King of the Monsters' job was to turn Godzilla, a movie that was in many ways Japan's take on the American monster genre, back into an American monster movie. From this perspective, the changes make sense, though King of the Monsters admirably still feels Japanese. The film was dubbed in English — that was an obvious first step, though King of the Monsters is notable for preserving a decent amount of the Japanese dialogue. With some exceptions, it's clear that this movie is set in Japan, where people speak Japanese. Audiences have to suspend their disbelief when Emiko and Serizawa have a conversation in English despite being alone together and native Japanese speakers, but there are many scenes in which Steve relies on a translator to understand what's being said. In these scenes — as well as most of the background dialogue — we hear unsubtitled Japanese. (It's not perfect. Due to some re-editing and tweaking of the plot, there are parts where a mildly attentive listener might notice that Japanese speakers are saying something other than what the translator might imply. For example: In one scene, an Odo Island villager clearly says "Gojira" despite the monster having not been explicitly named yet in the American telling.)
Still, it's largely respectful in a way that most other American releases of Godzilla movies weren't. Often they would just do a wholesale language swap, which isn't inherently bad but a full, unexplained English dub can make those movies feel nationless in a way that King of the Monsters doesn't. Two other Godzilla movies got substantial re-edits with additional scenes in the way the first one did: 1962's King Kong vs. Godzilla and 1984's Godzilla Returns (renamed Godzilla 1985 when it came out in the U.S. a year later). The former is a borderline travesty that adds a patronizing framing device and throws out the film's intentional comedy. The latter is largely just cheap-looking and adds some unneeded American jingoism. It also brings back Burr as Steve, though he doesn't do much but comment on what's happening from afar in between some newly added and very obvious Dr. Pepper product placement. He's also exclusively referred to as "Steve" or "Mr. Martin" because by this time the real-life comedian Steve Martin had become popular, but we digress.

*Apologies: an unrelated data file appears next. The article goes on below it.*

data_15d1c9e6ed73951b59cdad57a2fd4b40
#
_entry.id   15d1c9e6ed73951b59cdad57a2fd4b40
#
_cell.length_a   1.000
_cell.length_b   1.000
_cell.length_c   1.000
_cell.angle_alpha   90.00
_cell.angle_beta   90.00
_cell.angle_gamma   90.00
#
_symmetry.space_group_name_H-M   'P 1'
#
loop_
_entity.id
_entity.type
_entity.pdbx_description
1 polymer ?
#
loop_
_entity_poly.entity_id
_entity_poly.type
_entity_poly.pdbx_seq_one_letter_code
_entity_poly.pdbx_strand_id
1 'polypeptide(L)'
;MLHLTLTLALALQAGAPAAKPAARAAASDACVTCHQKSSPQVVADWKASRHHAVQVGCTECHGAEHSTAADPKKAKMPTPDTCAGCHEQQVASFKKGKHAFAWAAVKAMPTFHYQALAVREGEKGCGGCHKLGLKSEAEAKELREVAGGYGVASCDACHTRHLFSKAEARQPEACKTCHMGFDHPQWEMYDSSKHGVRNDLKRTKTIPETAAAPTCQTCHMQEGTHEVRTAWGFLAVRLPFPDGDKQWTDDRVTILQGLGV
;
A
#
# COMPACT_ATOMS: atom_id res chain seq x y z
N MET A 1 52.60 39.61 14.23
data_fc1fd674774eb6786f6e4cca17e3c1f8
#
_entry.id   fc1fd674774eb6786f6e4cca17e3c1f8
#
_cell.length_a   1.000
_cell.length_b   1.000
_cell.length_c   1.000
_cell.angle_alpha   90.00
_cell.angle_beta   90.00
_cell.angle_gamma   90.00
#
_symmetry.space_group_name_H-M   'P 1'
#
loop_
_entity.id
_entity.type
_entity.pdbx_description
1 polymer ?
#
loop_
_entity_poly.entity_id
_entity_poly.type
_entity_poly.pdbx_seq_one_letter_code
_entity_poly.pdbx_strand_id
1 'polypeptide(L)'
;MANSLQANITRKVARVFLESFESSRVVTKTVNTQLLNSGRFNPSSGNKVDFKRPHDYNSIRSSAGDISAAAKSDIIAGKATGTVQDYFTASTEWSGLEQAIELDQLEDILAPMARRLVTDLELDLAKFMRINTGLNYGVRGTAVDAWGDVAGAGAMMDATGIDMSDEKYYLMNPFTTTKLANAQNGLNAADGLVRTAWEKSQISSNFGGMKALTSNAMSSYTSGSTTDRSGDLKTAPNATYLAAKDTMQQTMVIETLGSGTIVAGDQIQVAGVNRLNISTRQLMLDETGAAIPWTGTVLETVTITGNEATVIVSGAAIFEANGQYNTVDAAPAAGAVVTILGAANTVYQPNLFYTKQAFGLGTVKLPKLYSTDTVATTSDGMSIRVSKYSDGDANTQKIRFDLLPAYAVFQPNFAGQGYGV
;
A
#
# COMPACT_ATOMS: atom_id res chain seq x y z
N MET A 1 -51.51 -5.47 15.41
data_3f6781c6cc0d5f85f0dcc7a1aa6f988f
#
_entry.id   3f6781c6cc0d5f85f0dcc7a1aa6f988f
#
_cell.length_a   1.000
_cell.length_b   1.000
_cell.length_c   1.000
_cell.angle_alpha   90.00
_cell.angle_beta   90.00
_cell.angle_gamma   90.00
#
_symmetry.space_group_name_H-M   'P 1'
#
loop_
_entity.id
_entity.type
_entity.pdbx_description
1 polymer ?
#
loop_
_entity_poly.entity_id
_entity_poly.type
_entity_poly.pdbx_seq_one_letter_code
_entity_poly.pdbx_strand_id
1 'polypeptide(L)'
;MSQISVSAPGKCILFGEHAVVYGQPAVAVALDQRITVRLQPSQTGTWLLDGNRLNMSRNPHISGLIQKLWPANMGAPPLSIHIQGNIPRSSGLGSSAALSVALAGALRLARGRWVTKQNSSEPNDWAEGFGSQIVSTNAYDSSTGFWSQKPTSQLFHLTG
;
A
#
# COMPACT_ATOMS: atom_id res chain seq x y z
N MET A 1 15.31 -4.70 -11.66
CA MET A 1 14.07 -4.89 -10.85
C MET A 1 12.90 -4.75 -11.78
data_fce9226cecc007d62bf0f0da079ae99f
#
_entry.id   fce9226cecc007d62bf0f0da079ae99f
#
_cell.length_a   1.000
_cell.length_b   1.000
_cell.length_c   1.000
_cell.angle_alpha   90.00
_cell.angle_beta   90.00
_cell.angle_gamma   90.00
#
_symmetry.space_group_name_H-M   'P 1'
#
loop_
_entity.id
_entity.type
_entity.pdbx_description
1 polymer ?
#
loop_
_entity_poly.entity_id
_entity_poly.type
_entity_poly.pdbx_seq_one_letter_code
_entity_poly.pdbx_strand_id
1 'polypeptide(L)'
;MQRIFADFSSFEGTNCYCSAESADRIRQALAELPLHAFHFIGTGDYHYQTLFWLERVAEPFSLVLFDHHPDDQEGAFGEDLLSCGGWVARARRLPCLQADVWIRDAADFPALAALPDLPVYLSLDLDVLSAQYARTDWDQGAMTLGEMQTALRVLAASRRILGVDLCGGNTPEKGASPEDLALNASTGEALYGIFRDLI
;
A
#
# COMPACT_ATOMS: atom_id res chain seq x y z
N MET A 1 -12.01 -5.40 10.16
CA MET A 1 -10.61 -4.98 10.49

Godzilla: King of the Monsters is, in many ways, responsible for Godzilla becoming the long-lasting, international franchise it is today. At a time when genre movies were often treated as disposable popcorn fare and international movies did not have an audience, Trans-World Films recognized that Godzilla was worthy of a U.S. release and that it was worth taking the time to adapt it in ways that made it palatable for a new audience without fundamentally changing or degrading the source material. It is a very good and worthy re-edit, especially given the time at which it was made and when compared to the way later American releases would be treated.
It feels necessary, however, to end this remembrance by looking at how the King of the Monsters itself ends. One sentence encapsulates why this version, for all its strengths, pales in comparison to the original. In Godzilla, Dr. Yamane closes the film with a warning: "If nuclear testing continues, then someday, somewhere in the world... another Godzilla may appear." Steve Martin, meanwhile, ends King of the Monsters by mourning Serizawa's death but happily noting that "the whole world could wake up and live again."
Godzilla: King of the Monsters is a great atomic monster movie. Godzilla is a movie that's actually about the monster that is atomic weaponry.